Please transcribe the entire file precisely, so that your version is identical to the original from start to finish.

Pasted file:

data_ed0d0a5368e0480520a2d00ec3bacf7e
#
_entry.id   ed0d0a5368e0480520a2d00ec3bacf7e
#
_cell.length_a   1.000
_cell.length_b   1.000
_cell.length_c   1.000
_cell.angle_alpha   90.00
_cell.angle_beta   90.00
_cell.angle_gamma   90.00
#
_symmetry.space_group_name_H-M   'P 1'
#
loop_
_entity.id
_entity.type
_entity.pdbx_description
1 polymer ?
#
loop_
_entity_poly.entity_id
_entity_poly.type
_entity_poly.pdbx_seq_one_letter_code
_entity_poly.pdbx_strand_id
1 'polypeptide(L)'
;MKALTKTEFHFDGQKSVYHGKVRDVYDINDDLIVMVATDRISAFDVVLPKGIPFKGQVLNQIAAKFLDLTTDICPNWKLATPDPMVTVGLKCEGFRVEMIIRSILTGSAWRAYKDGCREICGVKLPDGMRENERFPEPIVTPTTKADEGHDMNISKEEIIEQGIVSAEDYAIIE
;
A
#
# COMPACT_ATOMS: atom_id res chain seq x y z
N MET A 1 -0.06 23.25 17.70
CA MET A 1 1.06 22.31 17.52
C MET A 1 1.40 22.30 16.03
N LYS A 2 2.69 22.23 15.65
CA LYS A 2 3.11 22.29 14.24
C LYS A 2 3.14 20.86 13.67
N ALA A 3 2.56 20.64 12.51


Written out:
data_ed0d0a5368e0480520a2d00ec3bacf7e
#
_entry.id   ed0d0a5368e0480520a2d00ec3bacf7e
#
_cell.length_a   1.000
_cell.length_b   1.000
_cell.length_c   1.000
_cell.angle_alpha   90.00
_cell.angle_beta   90.00
_cell.angle_gamma   90.00
#
_symmetry.space_group_name_H-M   'P 1'
#
loop_
_entity.id
_entity.type
_entity.pdbx_description
1 polymer ?
#
loop_
_entity_poly.entity_id
_entity_poly.type
_entity_poly.pdbx_seq_one_letter_code
_entity_poly.pdbx_strand_id
1 'polypeptide(L)'
;MKALTKTEFHFDGQKSVYHGKVRDVYDINDDLIVMVATDRISAFDVVLPKGIPFKGQVLNQIAAKFLDLTTDICPNWKLATPDPMVTVGLKCEGFRVEMIIRSILTGSAWRAYKDGCREICGVKLPDGMRENERFPEPIVTPTTKADEGHDMNISKEEIIEQGIVSAEDYAIIE
;
A
#
# COMPACT_ATOMS: atom_id res chain seq x y z
N MET A 1 -0.06 23.25 17.70
CA MET A 1 1.06 22.31 17.52
C MET A 1 1.40 22.30 16.03
N LYS A 2 2.69 22.23 15.65
CA LYS A 2 3.11 22.29 14.24
C LYS A 2 3.14 20.86 13.67
N ALA A 3 2.56 20.64 12.51